More on 6V6 bias: Fender Champ

Discussion in 'Amps/Cabs Tech Corner: Amplifier, Cab & Speakers' started by mbratch, Mar 14, 2006.


  1. mbratch

    mbratch Member

    Messages:
    2,390
    Joined:
    Nov 3, 2003
    Location:
    Webster, NY
    Sorry... everyone's probably sick of my biasing questions by now. But I cannot help myself. ;)

    I was checking voltages in my Fender Vibro Champ and looking at the schematic. I know the Champ is "cathode biased" right? But nonetheless, a 6V6 is still max 12 watts (or possibly 14 watts depending upon the tube), so the same rules should apply with respect to currents, shouldn't they?

    So when I measure plate voltage, I get about the same as stated in the schematic: nominally 340V. That would mean my absolute maximum plate current should be 12/340 or we'll say about 35mA (if this is class A, then I don't need to take 70%). The cathode voltage at the 470 ohm resistor also roughly matches the schematic at about 24V. That makes the current through the cathod 24/470 or about 50mA, which is much larger than 35mA. That would mean, to remain under the maximum power dissipation of the plate, that the current through the 220K screen resistor must be at least 15mA (and, unfortunately, I didn't measure that last time I had the thing open--duh).

    Does that make sense?
     
  2. JJman

    JJman Member

    Messages:
    991
    Joined:
    Mar 12, 2006
    Location:
    New Jersey
    Expect to get a “high” result. The AB764 scheme implies 18.8watts! :dude

    Mine was running 18.5. I changed the 449ohm cathode resistor to a 516ohm and it came down to 17. Some go to a 740 or 1k. I probably will go 740 next time I'm in there. Already added a 2k screen resistor to get it below the voltage on the plate. Use good tubes in them.
     
  3. phsyconoodler

    phsyconoodler Member

    Messages:
    4,351
    Joined:
    Jul 11, 2005
    Location:
    calgary canada
    the thing you need to shoot for here is the TONE.If it sounds good with less current,then by all means do it.But if the amp sounds thin and shrill if it's biased colder,then you've gone the wrong way.Get a robust 6V6 tube like a JJ and let 'er rip.Those tubes have been living in a champ for 40 + years with a 470 cathode resistor.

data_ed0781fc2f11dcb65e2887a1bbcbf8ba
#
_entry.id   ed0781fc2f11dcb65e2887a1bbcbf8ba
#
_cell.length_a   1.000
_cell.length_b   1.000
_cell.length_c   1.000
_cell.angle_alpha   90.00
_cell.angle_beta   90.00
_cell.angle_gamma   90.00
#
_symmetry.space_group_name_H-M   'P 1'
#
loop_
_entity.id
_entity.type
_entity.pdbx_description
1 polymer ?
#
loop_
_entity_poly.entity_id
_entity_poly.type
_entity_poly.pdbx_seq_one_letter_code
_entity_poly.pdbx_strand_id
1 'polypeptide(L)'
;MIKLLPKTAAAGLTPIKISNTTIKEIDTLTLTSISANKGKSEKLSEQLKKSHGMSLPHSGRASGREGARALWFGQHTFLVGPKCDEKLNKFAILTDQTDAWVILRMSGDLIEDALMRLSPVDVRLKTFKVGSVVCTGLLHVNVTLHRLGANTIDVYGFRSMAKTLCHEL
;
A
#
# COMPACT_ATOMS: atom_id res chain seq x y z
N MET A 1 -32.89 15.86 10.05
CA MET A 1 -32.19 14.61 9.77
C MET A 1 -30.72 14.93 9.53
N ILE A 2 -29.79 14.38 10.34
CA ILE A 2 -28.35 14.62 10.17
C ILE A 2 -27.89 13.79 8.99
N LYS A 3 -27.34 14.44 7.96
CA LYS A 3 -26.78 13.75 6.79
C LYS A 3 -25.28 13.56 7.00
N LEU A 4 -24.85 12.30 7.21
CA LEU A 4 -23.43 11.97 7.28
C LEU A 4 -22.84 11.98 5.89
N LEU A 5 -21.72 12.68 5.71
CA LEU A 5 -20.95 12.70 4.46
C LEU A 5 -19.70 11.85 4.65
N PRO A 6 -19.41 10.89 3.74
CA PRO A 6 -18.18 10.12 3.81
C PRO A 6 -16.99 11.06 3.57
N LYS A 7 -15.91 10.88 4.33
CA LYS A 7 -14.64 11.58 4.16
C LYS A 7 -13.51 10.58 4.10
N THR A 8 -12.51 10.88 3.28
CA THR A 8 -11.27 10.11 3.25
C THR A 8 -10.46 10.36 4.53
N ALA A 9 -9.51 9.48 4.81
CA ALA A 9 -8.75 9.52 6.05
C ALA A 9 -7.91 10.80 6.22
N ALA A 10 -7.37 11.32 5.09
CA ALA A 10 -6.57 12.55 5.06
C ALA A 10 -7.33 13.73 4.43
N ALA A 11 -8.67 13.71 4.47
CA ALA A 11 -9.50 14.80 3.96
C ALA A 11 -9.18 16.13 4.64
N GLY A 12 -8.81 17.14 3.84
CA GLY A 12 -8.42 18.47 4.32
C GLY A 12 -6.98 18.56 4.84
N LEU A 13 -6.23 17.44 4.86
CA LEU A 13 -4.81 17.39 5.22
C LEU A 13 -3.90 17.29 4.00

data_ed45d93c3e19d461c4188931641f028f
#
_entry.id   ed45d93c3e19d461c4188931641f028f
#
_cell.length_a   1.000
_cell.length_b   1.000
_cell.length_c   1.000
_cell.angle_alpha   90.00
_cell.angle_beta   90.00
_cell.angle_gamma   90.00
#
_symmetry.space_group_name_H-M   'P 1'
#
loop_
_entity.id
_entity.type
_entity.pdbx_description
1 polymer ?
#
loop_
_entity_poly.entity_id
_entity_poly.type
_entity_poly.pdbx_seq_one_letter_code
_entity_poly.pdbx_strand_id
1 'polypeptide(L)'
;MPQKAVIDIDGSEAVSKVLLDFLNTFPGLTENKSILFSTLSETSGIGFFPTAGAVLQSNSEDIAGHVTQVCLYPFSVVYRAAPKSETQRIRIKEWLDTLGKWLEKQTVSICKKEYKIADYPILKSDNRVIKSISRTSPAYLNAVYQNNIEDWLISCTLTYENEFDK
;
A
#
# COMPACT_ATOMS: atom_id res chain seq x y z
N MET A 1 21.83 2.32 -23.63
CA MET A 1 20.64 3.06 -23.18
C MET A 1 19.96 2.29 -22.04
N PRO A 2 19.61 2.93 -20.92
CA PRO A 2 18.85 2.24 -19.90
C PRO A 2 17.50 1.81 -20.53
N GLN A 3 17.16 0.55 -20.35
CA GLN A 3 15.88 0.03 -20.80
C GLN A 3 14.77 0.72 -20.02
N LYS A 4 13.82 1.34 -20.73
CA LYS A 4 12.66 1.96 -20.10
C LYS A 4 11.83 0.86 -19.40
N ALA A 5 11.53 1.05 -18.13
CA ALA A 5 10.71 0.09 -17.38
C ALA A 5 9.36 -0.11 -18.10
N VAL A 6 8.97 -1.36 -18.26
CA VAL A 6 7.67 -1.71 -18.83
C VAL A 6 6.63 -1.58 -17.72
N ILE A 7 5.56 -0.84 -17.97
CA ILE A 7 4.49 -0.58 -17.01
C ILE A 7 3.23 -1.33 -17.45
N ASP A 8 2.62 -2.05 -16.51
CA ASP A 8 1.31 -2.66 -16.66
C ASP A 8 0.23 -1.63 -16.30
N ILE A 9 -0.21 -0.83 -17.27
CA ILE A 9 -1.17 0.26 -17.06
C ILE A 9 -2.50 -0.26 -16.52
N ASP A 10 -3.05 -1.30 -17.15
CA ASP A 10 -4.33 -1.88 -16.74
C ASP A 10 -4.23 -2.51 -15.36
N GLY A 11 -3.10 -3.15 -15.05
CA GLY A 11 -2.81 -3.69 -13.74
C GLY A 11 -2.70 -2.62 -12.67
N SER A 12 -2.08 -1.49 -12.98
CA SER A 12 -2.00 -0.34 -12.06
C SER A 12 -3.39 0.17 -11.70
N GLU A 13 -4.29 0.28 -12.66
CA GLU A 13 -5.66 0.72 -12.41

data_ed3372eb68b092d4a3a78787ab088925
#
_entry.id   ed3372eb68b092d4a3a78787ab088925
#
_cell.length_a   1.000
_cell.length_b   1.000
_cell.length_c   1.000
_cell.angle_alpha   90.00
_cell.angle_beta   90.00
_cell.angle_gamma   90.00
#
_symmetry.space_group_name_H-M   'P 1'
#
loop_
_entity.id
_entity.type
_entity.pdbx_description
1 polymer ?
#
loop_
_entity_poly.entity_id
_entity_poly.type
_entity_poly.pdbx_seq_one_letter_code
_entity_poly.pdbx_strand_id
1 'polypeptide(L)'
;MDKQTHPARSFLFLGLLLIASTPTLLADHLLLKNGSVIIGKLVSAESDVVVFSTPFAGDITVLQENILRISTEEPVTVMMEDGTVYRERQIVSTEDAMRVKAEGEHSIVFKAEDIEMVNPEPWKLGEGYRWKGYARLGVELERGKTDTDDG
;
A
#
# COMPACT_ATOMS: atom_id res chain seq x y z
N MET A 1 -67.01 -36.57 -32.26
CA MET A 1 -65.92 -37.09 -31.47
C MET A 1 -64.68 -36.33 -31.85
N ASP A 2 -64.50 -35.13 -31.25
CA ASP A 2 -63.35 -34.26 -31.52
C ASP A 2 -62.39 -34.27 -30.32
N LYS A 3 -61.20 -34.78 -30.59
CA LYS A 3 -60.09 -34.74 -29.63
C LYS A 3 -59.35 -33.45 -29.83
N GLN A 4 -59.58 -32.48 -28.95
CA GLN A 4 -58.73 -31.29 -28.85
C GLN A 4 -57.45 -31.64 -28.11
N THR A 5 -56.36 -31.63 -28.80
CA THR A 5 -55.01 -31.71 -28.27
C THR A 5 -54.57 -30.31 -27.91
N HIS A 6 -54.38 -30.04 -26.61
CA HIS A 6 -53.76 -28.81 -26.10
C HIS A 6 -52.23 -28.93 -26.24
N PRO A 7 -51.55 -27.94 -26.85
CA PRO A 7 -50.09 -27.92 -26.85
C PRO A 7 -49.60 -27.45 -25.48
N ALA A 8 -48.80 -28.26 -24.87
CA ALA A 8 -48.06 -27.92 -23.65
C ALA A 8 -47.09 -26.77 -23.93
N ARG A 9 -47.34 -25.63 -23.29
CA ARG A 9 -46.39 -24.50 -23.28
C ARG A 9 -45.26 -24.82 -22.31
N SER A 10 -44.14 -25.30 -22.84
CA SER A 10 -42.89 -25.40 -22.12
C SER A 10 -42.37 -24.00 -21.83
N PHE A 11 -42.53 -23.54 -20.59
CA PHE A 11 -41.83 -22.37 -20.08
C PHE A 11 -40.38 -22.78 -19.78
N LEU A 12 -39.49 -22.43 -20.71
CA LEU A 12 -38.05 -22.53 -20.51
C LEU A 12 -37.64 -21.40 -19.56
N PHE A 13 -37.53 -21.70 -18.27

Go for the tone and stop worrying so much about the numbers.
     
  4. VintageJon

    VintageJon Member

    Messages:
    155
    Joined:
    Nov 3, 2005
    Location:
    Austin TX
    Here tis again.

    Remove the 12AX7,(s), to remove any plate current being pulled.
    (Thus only the screen current will be indicated for the 6V6...)

    Measure the actual value of the 1K resistor coming from pin 8 on the rectifier. Write it down as Rs.

    Measure the 6V6 cathode resistor, write it down as Rk.

    Measure the voltage across the 1K coming from the rectifier pin 8.
    Divide this Voltage by the resistors actual Resistance. Write it down as this is the 6V6's Screen current. Let's call it Is.

    Turn amp on and let it warm up. Measure voltage across Rk. Write down as Vrk.

    Measure plate voltage and write it down as Vp.

    Get yer calculator and figure these:

    Vrk / Rk = Ik or cathode current.

    Ik - Is = Ip or plate current.

    Ip X Vp = IPD or Idle Plate Dissipation in Watts. This should not exceed 14W.
     
  5. mbratch

    mbratch Member

    Messages:
    2,390
    Joined:
    Nov 3, 2003
    Location:
    Webster, NY
    Thanks Jon. I must have missed the first time you posted that stuff.

    psychonoodler, you told me not to worry about the numbers. I wasn't really worried about them. But per my other post regarding bias, I have read so many conflicting accounts of what to be examining and what not to examine w.r.t. setting bias in an amp, I was very curious about how the Champ was set up in this regard.
     
  6. VintageJon

    VintageJon Member

    Messages:
    155
    Joined:
    Nov 3, 2005
    Location:
    Austin TX
    It's a look,listen,run the numbers process here. (I don't worry about numbers, I just change stuff to get them right. Then there's no need to worry...)

    May The Tone Be With You,
    Jon
     
  7. mbratch

    mbratch Member

    Messages:
    2,390
    Joined:
    Nov 3, 2003
    Location:
    Webster, NY
    Thanks Jon. My quandry has been finding so many definitions of "right" described in different places. ;)
     
  8. John Phillips

    John Phillips Member

    Messages:
    13,080
    Joined:
    Mar 17, 2002
    Location:
    Scotland
    Your measurements are absolutely correct... it's Fender's design which isn't :).

    No kidding.

    The stock 470-ohm cathode resistor is too low for that circuit, and results in the 6V6 running far too hot - not only over the maximum rating, but reduces the power available (clean) since the tube reaches forward clipping a long way before cutoff, which produces asymetrical clipping, and a rattier, fartier overdriven tone as well as less clean headroom.

    (IMO the most likely reason is that the earlier 4W Champs - Tweeds and the earliest BFs - had lower plate voltages, which makes the 470-ohm value correct. In about 1965 CBS/Fender decided to upgrade the power of the Champ, which they did simply by fitting a Princeton PT. This raises the B+ voltage far enough to give 6W output, but someone apparently wasn't paying enough attention, and they didn't change the value of the cathode resistor to keep the same operating point.)